Please note that for a more complete survey of the many reactions
    about buzzz.tv, one can read the following page:
    http://delicious.com/tag/buzzztv

    Team of buzzz.tv

  17. Fife is not taken seriously by anyone.

  18. No insta Ipsos polls tonite? What’s the matter? Natpost no likey results?

  19. On another note, I’m positively thrilled that this is the last Canadian election that will be run against George Bush. The guy will be gone in 3 months and he’s still the only thing the Liberals can think of to attack Harper with. I don’t know what the left in Canada will use for material when he’s gone.

  20. Clément, no offence but I’m not all that interested in getting the reaction of a sample of people who are stacked with BQ supporters. I mean really, what’s the point. Duceppe is just a demagogue. Are the BQ going to pick their noses for the next for years between bitch sessions? Did he ever even read the Kyoto agreement? That accord would be disastrous if Canada tried to implement it. Our economy would go in the tank.

    Why even Dion doesn’t talk about it anymore.

  21. “Fife is not taken seriously by anyone.”

    I’m seeing a pattern in Liberal post-debate talking points. Dump on the media, so that when Dion is panned tomorrow by the media (save for the usual Dionistas) it’s the media that can’t be trusted. Well at least it’s a plan.

  22. Hey folks,

    why all the angst.

    Let us come together,

    celebrate democracy and await the voice of Canadians in twelve days from now.

    Personally, I’m feeling very good about Canadians expressing their ultimate act of citizenship (and the results that will flow therefrom).

    Whatever the result, we know that the government we get will be one in which the public wants.

    The government that the public wants.

    Shouldn’t be that music to all of our ears?

  23. And the guy they are dumping on as a Conservative hack is the same one who called Harper’s caucus “a bunch of knuckle draggers”

  24. John G,

    you don’t seem to get it.

    Attacks on conservatives, however crude, rude, or hateful, is actually

    progressive tolerance.

    Today’s tolerant progressive left, where hate is OK, as long as its the ‘correct’ kind of hate.

  25. There are two key questions on this debate (and the French debate). Who won the war for the left, and who won the battle for the centre-right (the voter – I am pretty sure my dad is that voter – who is at the 40th percentile on a right-left spectrum, where 0=right wing)?

    1. Did a leader emerge among the 4 parties running to challenge Harper?
    A: No. However, Dion did well in the French debate and is ahead of the rest, while May got more exposure than she has ever had. The dials reflect that nobody came out as the clear standard-bearer of the left (each member of each left wing party back the other). I suspect this helps the Liberals because it means they are the natural strategic voter choice. Moreover, because the NDP and Liberals are running a primarily anti-Harper campaign, left-leaning voters may be more willing to swallow their principles and go for Dion.

    2. Did a leader win over the 40th percentile voter?
    A: Maybe, and it was Harper who was gunning for that voter by sticking to the centre and by holding his own in a tough debate. According to Global Harper won the debate, with Layton coming a strong second. Layton’s strong second, however, needs some interpretation – to voters on the left you have to ask how much he beat Dion and May in their estimation.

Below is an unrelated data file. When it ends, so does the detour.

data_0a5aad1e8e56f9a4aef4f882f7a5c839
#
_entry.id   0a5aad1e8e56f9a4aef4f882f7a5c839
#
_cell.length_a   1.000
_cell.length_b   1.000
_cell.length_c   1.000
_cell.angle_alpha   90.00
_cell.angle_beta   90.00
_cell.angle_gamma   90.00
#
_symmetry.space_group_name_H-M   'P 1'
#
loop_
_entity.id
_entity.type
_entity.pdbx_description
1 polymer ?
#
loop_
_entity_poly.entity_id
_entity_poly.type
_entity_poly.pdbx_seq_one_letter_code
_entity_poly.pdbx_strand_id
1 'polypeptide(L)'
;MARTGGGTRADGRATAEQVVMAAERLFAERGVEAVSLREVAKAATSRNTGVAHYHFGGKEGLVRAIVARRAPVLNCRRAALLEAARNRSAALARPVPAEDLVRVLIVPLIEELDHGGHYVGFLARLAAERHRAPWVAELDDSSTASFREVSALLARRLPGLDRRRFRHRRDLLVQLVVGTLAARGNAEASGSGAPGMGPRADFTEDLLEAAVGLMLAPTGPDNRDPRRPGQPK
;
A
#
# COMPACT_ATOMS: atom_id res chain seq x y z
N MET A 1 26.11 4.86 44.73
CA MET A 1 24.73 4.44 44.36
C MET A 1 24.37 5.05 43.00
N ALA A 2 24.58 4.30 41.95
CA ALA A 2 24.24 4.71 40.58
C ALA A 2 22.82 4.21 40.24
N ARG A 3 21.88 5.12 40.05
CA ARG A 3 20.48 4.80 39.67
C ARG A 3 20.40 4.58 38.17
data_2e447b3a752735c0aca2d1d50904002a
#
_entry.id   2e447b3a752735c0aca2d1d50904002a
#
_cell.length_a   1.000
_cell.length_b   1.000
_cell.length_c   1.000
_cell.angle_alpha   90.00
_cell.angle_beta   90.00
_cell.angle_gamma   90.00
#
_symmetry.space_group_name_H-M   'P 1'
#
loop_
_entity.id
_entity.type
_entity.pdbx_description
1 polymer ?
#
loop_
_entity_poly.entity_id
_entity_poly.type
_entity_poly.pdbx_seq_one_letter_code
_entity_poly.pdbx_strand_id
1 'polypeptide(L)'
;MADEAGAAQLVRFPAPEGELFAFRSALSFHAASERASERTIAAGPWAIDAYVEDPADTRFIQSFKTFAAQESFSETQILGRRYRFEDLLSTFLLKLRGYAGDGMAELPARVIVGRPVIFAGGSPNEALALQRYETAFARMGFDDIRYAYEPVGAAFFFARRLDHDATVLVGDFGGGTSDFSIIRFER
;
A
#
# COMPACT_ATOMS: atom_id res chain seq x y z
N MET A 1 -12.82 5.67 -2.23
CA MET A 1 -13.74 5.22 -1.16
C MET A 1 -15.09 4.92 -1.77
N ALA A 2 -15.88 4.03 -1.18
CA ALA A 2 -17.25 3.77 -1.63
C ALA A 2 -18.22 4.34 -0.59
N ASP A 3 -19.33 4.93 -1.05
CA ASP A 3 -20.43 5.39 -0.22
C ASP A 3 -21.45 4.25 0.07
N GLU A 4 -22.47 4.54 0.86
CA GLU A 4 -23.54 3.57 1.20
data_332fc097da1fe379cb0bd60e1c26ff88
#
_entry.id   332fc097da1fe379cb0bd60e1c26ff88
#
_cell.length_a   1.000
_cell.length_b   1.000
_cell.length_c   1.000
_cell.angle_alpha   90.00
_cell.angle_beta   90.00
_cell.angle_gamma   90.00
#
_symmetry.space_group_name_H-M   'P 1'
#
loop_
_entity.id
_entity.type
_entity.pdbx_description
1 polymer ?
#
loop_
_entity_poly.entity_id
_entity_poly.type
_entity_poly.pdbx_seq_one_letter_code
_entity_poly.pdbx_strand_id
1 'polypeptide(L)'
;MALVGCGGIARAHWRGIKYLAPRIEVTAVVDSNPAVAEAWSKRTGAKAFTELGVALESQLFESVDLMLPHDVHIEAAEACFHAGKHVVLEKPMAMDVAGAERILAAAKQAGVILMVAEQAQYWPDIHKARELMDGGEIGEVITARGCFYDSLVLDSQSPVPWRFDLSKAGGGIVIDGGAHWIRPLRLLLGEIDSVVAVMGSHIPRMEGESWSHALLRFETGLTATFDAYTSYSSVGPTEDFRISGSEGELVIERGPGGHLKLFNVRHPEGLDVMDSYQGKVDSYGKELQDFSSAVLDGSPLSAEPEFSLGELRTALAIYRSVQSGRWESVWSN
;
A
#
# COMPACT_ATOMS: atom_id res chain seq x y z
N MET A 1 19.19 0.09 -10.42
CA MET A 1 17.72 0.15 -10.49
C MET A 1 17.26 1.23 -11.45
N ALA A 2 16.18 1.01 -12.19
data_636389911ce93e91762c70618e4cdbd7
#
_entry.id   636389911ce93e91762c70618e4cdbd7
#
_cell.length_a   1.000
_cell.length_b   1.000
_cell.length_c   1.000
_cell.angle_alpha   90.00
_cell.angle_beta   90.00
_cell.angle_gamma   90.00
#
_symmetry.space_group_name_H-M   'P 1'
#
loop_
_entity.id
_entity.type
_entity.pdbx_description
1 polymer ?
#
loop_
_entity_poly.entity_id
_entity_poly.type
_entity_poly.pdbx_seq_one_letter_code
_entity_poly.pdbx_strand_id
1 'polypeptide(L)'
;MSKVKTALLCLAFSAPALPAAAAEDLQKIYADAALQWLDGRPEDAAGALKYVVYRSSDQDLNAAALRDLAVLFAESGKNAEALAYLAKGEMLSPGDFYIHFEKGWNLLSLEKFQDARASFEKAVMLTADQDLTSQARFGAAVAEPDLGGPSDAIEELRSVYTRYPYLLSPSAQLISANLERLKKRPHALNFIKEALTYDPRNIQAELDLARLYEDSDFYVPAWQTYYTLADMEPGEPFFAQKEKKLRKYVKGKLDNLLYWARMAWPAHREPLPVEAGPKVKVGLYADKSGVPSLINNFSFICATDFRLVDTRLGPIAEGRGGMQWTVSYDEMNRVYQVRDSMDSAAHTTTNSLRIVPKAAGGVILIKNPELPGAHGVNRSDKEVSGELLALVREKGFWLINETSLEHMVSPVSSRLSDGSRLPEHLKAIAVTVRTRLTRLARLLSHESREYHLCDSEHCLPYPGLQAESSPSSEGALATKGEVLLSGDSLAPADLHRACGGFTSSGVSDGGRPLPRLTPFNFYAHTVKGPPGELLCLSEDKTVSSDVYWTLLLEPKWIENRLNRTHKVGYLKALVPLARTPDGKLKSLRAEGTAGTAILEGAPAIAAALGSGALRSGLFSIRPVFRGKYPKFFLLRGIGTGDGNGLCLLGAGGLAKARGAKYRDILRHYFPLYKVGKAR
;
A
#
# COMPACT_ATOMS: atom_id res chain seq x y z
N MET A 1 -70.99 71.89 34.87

So who wins? Harper and Dion. As muddled as the left-leaning parties are, if you want to beat Harper, Dion is your man. If you like the way things are – and there are about 40% of voters in that camp on a good day – Harper is.

  26. hosertohoosier…your kidding right?

    I would be surprised if Harper wins his own seat let alone be government after that total embarrassment.

    I want some of whatever your smokin’

  27. Can any of you imagine yourself as a European watching this farce? Every tenth word was Bush, the only conclusion one could reasonably draw is that this is a nation of spoiled infants.

  28. kody,

    You say we’ll get “the government that the public wants”. So long as we have a first past the post electoral system and more than 2 parties running in elections, the government we get will not be the one the public wants.

    It’s time for some form of proportional representation here in Canada. MMP and STV are good examples. Let’s implement one and get a government the public REALLY wants.

  29. right on mark, Marc (not intended):

    unfortunately the electorate doesn’t grasp the concept and professional politicians do!

  30. right on THE mark,

  31. Could someone explain to me this popular notion that Dion has lead the party left? Is it because of the Green Shift? Because carbon taxation + shifting is endorsed by most economists and a lot of small-c conservatives.

    Is it because of proposed spending programs? Because those sorts of ideas arrived way ahead of Dion (e.g. last election’s childcare program and 50/50 plan).

    I really don’t see this leftward shift.

  32. Saying that Dion took the Liberals left is part of the CPC strategy to ‘pull the centre right’. If anything, Dion is to the right of how Martin was governing. He is advocating lower taxes than the CPC.

  33. Biden and Obama together in two debates didn’t invoke Bush as often as those losers.

  34. Liberal koolaid particularly potent this morning.

    The online Ipsos Reid poll conducted for Canwest News Service and Global National found 31 per cent of voters said Harper won the debate, and Layton was second with 25 per cent. In third place was the newcomer to the leaders’ debates, Green Leader Elizabeth May, with 17 per cent of respondents saying she was the winner, followed by the opposition leader, Liberal Leader Stephane Dion, with 15 per cent.

    Saint John Liberal MP Paul Zed doorknocking with Ken Dryden. In his own neighbourhood.